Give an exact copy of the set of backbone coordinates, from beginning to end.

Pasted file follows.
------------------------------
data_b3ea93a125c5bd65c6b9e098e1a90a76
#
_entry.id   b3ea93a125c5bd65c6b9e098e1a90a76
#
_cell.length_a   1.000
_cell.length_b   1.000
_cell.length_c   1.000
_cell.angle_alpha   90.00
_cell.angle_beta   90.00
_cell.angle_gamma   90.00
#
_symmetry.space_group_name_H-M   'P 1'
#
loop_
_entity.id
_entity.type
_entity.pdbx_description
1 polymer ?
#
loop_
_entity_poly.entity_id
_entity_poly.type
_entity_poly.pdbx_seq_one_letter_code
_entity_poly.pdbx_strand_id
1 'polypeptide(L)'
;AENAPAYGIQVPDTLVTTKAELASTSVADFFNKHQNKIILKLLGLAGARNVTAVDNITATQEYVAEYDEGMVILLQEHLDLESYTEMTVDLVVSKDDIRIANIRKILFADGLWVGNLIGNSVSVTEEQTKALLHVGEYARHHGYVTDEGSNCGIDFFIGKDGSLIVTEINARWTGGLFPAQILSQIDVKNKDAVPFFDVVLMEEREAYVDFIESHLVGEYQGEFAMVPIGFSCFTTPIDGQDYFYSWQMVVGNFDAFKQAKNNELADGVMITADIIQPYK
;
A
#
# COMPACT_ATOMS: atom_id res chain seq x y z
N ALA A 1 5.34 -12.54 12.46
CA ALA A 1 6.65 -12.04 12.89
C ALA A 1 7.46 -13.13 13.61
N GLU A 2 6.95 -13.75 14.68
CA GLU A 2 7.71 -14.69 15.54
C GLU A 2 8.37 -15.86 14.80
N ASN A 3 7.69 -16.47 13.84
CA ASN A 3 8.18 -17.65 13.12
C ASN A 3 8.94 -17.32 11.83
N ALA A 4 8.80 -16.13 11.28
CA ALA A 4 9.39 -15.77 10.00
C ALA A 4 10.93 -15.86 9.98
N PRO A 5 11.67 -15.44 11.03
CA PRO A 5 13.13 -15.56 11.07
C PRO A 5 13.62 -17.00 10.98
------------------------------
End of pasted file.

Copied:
data_b3ea93a125c5bd65c6b9e098e1a90a76
#
_entry.id   b3ea93a125c5bd65c6b9e098e1a90a76
#
_cell.length_a   1.000
_cell.length_b   1.000
_cell.length_c   1.000
_cell.angle_alpha   90.00
_cell.angle_beta   90.00
_cell.angle_gamma   90.00
#
_symmetry.space_group_name_H-M   'P 1'
#
loop_
_entity.id
_entity.type
_entity.pdbx_description
1 polymer ?
#
loop_
_entity_poly.entity_id
_entity_poly.type
_entity_poly.pdbx_seq_one_letter_code
_entity_poly.pdbx_strand_id
1 'polypeptide(L)'
;AENAPAYGIQVPDTLVTTKAELASTSVADFFNKHQNKIILKLLGLAGARNVTAVDNITATQEYVAEYDEGMVILLQEHLDLESYTEMTVDLVVSKDDIRIANIRKILFADGLWVGNLIGNSVSVTEEQTKALLHVGEYARHHGYVTDEGSNCGIDFFIGKDGSLIVTEINARWTGGLFPAQILSQIDVKNKDAVPFFDVVLMEEREAYVDFIESHLVGEYQGEFAMVPIGFSCFTTPIDGQDYFYSWQMVVGNFDAFKQAKNNELADGVMITADIIQPYK
;
A
#
# COMPACT_ATOMS: atom_id res chain seq x y z
N ALA A 1 5.34 -12.54 12.46
CA ALA A 1 6.65 -12.04 12.89
C ALA A 1 7.46 -13.13 13.61
N GLU A 2 6.95 -13.75 14.68
CA GLU A 2 7.71 -14.69 15.54
C GLU A 2 8.37 -15.86 14.80
N ASN A 3 7.69 -16.47 13.84
CA ASN A 3 8.18 -17.65 13.12
C ASN A 3 8.94 -17.32 11.83
N ALA A 4 8.80 -16.13 11.28
CA ALA A 4 9.39 -15.77 10.00
C ALA A 4 10.93 -15.86 9.98
N PRO A 5 11.67 -15.44 11.03
CA PRO A 5 13.13 -15.56 11.07
C PRO A 5 13.62 -17.00 10.98